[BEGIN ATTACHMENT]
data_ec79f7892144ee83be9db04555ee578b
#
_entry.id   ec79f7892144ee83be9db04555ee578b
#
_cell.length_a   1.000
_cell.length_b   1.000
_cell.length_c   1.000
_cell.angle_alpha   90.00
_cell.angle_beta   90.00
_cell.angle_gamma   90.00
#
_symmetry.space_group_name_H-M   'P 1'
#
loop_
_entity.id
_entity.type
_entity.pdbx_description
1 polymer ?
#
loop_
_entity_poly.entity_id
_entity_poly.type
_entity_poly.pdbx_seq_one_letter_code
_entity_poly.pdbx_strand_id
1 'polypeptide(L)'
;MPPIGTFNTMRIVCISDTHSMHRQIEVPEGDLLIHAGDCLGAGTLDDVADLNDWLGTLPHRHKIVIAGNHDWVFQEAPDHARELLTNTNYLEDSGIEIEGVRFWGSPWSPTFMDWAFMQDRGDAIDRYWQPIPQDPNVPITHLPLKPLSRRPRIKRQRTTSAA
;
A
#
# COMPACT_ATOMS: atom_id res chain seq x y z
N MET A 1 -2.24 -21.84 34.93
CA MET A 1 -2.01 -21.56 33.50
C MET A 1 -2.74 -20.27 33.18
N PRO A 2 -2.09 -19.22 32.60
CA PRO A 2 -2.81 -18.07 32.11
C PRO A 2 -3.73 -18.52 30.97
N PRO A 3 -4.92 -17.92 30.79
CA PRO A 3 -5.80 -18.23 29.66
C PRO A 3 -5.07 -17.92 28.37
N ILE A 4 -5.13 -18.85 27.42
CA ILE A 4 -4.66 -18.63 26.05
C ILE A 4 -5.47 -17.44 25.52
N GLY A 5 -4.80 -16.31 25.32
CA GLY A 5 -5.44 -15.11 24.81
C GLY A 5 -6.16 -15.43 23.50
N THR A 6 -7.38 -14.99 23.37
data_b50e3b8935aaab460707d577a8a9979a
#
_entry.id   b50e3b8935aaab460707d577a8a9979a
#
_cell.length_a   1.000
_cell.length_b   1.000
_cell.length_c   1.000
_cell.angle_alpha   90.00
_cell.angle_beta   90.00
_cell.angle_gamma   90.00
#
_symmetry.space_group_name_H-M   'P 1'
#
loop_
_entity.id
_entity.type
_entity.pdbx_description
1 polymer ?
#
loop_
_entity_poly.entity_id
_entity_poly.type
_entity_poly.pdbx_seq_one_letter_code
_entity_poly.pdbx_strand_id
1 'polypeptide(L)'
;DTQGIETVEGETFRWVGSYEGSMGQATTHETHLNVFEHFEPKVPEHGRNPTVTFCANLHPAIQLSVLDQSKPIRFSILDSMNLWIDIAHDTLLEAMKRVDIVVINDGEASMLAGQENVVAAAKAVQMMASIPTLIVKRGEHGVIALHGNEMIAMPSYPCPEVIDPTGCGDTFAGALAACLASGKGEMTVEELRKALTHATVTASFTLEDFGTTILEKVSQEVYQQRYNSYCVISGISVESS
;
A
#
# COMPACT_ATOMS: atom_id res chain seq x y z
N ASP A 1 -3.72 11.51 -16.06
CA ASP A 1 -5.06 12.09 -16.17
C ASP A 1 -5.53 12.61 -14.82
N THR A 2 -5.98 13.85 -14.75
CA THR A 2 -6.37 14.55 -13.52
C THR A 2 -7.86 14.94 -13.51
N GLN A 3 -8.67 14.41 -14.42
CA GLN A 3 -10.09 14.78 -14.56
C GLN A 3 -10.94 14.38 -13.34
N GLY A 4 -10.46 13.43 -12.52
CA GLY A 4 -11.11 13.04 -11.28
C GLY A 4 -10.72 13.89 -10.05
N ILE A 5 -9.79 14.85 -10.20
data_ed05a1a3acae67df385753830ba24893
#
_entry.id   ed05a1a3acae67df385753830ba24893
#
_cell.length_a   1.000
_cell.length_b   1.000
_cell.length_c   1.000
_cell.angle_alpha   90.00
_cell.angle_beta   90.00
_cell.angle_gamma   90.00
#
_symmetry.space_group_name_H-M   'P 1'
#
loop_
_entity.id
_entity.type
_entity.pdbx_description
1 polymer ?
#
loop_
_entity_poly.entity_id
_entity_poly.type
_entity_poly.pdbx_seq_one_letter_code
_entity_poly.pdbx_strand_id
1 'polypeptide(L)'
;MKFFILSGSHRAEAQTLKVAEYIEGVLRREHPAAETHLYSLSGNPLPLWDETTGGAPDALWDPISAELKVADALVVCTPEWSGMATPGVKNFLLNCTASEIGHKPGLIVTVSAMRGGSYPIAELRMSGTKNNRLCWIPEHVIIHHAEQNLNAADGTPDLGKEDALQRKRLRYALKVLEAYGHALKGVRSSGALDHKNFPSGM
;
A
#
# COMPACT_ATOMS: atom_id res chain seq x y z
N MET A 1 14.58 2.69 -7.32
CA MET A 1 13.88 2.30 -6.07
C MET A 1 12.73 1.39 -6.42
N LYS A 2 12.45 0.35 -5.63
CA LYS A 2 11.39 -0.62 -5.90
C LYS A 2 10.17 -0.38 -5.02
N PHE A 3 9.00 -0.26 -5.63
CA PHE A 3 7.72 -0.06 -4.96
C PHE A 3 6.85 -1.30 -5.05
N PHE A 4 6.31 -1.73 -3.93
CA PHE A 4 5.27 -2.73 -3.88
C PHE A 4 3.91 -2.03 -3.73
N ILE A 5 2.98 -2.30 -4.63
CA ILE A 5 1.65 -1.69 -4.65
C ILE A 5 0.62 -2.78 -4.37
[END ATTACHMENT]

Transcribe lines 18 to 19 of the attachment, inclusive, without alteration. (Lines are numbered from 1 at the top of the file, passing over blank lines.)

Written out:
1 polymer ?
#